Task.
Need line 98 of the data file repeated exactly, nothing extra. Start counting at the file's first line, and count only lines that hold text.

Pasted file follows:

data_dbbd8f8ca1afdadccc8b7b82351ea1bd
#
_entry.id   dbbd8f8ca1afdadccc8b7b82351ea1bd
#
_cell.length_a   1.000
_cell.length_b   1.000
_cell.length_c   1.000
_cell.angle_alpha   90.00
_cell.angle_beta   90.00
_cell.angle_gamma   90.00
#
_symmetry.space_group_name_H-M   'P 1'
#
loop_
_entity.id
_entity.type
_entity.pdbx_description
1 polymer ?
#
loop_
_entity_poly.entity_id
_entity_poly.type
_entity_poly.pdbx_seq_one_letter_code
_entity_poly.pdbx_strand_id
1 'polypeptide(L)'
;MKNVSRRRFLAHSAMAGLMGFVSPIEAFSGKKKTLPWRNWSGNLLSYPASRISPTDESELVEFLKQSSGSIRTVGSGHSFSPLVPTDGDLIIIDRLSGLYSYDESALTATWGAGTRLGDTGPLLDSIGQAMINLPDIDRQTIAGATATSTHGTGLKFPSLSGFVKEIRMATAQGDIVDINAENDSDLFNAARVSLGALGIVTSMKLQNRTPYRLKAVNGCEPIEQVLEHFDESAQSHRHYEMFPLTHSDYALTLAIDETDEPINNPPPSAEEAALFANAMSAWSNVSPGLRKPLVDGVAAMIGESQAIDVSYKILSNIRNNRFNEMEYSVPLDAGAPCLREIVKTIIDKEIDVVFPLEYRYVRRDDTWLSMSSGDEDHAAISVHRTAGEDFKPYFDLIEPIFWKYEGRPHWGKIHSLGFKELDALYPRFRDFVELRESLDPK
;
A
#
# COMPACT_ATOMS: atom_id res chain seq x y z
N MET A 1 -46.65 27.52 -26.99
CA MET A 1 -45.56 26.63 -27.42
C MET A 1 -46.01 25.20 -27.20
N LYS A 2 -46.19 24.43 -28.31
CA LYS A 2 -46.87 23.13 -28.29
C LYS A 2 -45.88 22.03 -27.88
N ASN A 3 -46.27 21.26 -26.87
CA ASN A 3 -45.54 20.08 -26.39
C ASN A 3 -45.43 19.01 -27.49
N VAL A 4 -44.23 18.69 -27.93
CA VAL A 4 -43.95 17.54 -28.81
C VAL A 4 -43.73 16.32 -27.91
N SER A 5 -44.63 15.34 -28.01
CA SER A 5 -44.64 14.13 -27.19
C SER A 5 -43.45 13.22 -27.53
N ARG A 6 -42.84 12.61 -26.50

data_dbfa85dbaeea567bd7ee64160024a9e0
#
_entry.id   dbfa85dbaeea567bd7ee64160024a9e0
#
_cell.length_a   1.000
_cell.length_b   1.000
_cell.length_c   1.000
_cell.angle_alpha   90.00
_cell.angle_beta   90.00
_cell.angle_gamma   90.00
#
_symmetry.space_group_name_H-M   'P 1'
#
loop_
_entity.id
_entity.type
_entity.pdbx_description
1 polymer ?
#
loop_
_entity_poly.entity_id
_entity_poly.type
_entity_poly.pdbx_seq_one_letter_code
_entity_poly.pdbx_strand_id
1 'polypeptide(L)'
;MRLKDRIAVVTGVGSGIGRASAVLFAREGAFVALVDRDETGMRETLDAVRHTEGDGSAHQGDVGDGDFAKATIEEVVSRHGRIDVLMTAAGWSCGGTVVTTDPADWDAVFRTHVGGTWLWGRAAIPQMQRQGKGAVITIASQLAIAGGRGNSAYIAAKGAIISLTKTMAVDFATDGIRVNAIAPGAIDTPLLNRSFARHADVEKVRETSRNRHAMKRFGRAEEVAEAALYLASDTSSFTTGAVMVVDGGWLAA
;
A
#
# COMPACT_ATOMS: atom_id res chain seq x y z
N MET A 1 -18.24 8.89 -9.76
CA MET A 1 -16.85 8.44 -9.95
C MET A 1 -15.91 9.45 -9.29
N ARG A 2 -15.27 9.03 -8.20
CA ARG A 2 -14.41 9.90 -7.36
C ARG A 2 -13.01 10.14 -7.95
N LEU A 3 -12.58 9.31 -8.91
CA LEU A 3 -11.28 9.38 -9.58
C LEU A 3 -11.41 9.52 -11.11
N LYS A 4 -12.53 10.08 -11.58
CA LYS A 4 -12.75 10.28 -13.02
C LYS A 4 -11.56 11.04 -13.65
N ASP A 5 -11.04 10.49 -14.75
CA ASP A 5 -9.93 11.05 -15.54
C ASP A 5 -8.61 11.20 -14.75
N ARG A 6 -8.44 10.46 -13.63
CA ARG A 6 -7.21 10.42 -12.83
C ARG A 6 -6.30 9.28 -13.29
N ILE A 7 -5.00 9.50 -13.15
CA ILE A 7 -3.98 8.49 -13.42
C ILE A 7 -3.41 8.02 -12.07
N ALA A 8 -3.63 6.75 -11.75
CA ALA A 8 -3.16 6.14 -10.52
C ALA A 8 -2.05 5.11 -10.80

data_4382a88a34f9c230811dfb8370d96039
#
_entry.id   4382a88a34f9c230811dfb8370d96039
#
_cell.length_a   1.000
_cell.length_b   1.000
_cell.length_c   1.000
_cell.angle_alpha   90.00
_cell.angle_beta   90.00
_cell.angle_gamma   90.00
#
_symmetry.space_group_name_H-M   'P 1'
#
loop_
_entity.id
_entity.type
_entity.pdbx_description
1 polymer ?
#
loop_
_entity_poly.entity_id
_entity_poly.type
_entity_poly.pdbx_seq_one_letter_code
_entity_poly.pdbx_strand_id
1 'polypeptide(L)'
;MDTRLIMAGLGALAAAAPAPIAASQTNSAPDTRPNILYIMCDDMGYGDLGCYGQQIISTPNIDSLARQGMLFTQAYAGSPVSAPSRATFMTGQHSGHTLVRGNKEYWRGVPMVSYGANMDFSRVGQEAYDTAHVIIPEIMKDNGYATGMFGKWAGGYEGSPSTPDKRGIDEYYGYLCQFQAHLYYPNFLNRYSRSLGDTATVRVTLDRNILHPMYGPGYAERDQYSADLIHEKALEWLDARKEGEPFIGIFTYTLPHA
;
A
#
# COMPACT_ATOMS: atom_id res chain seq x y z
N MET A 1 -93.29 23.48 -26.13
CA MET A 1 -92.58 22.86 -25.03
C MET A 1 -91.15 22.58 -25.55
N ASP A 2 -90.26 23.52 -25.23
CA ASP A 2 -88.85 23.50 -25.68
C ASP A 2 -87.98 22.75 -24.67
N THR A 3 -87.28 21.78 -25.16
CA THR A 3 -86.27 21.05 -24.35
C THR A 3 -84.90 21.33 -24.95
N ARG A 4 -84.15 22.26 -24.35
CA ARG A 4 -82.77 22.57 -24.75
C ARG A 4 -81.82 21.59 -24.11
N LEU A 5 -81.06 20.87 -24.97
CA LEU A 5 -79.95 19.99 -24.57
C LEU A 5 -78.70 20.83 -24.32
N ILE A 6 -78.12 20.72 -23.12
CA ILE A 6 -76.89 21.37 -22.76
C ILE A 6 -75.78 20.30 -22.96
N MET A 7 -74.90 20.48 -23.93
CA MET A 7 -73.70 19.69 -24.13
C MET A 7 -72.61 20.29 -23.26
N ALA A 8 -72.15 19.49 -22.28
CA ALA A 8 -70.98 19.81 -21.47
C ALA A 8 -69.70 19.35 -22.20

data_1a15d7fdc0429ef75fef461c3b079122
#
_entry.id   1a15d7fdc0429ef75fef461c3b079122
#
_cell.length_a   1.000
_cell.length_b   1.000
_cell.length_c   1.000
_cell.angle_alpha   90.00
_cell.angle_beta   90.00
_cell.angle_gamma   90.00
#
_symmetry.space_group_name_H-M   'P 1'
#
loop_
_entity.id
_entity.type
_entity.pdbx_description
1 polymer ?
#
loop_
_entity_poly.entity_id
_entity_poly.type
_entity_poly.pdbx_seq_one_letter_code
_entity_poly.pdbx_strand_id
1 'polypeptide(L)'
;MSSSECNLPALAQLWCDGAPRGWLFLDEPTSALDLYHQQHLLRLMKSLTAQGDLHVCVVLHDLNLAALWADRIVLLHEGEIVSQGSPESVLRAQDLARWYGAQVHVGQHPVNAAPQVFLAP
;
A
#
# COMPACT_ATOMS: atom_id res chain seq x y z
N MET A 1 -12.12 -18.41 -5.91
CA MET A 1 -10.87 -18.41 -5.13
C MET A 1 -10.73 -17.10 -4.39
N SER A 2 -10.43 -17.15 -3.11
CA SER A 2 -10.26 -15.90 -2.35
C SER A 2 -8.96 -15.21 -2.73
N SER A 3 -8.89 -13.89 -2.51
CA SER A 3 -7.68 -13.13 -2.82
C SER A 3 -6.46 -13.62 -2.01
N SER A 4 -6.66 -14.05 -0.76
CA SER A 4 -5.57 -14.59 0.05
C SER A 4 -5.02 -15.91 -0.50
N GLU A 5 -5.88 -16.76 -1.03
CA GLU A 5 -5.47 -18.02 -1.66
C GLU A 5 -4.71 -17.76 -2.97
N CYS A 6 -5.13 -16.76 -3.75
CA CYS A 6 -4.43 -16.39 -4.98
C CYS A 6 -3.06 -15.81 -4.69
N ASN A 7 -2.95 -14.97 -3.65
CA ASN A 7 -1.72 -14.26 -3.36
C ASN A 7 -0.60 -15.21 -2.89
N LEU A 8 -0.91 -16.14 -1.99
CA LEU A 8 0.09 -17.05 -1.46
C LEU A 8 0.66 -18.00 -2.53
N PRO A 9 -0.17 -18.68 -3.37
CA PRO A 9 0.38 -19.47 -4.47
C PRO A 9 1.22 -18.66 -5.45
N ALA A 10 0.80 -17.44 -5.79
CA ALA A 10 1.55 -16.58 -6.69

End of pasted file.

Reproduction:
N ALA A 8 -3.63 6.75 -11.75